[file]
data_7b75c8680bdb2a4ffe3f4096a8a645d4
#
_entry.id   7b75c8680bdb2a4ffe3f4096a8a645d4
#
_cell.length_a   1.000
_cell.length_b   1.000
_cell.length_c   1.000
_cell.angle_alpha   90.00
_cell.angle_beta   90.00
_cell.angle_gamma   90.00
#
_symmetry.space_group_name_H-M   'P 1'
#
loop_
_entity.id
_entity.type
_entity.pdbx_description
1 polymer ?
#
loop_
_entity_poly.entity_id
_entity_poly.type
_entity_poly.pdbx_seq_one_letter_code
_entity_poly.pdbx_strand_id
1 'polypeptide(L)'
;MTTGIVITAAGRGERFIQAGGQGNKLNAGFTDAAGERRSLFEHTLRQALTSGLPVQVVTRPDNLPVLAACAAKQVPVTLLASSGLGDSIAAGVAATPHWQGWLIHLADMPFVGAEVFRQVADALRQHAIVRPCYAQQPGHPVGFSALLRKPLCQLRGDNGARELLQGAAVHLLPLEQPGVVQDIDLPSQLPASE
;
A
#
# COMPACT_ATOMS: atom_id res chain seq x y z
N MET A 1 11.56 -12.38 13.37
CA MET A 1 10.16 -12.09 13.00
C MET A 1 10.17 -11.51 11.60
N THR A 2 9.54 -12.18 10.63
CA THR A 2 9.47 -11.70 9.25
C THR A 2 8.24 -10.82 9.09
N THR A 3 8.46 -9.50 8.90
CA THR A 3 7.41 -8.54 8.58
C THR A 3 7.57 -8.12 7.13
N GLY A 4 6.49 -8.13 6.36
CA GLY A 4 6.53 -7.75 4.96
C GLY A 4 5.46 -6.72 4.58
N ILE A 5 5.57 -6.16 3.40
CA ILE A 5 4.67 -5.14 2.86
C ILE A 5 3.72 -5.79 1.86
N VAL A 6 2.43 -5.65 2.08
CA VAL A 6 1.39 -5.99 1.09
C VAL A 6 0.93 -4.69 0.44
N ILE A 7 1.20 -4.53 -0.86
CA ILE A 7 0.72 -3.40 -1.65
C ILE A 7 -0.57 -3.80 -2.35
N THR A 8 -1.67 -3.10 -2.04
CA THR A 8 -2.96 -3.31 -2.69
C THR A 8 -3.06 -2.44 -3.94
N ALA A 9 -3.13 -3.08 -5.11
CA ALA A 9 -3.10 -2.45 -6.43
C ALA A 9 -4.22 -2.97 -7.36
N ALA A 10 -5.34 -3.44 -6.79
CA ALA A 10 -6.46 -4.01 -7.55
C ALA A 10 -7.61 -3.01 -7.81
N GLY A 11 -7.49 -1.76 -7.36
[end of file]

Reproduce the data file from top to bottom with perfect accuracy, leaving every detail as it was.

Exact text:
data_7b75c8680bdb2a4ffe3f4096a8a645d4
#
_entry.id   7b75c8680bdb2a4ffe3f4096a8a645d4
#
_cell.length_a   1.000
_cell.length_b   1.000
_cell.length_c   1.000
_cell.angle_alpha   90.00
_cell.angle_beta   90.00
_cell.angle_gamma   90.00
#
_symmetry.space_group_name_H-M   'P 1'
#
loop_
_entity.id
_entity.type
_entity.pdbx_description
1 polymer ?
#
loop_
_entity_poly.entity_id
_entity_poly.type
_entity_poly.pdbx_seq_one_letter_code
_entity_poly.pdbx_strand_id
1 'polypeptide(L)'
;MTTGIVITAAGRGERFIQAGGQGNKLNAGFTDAAGERRSLFEHTLRQALTSGLPVQVVTRPDNLPVLAACAAKQVPVTLLASSGLGDSIAAGVAATPHWQGWLIHLADMPFVGAEVFRQVADALRQHAIVRPCYAQQPGHPVGFSALLRKPLCQLRGDNGARELLQGAAVHLLPLEQPGVVQDIDLPSQLPASE
;
A
#
# COMPACT_ATOMS: atom_id res chain seq x y z
N MET A 1 11.56 -12.38 13.37
CA MET A 1 10.16 -12.09 13.00
C MET A 1 10.17 -11.51 11.60
N THR A 2 9.54 -12.18 10.63
CA THR A 2 9.47 -11.70 9.25
C THR A 2 8.24 -10.82 9.09
N THR A 3 8.46 -9.50 8.90
CA THR A 3 7.41 -8.54 8.58
C THR A 3 7.57 -8.12 7.13
N GLY A 4 6.49 -8.13 6.36
CA GLY A 4 6.53 -7.75 4.96
C GLY A 4 5.46 -6.72 4.58
N ILE A 5 5.57 -6.16 3.40
CA ILE A 5 4.67 -5.14 2.86
C ILE A 5 3.72 -5.79 1.86
N VAL A 6 2.43 -5.65 2.08
CA VAL A 6 1.39 -5.99 1.09
C VAL A 6 0.93 -4.69 0.44
N ILE A 7 1.20 -4.53 -0.86
CA ILE A 7 0.72 -3.40 -1.65
C ILE A 7 -0.57 -3.80 -2.35
N THR A 8 -1.67 -3.10 -2.04
CA THR A 8 -2.96 -3.31 -2.69
C THR A 8 -3.06 -2.44 -3.94
N ALA A 9 -3.13 -3.08 -5.11
CA ALA A 9 -3.10 -2.45 -6.43
C ALA A 9 -4.22 -2.97 -7.36
N ALA A 10 -5.34 -3.44 -6.79
CA ALA A 10 -6.46 -4.01 -7.55
C ALA A 10 -7.61 -3.01 -7.81
N GLY A 11 -7.49 -1.76 -7.36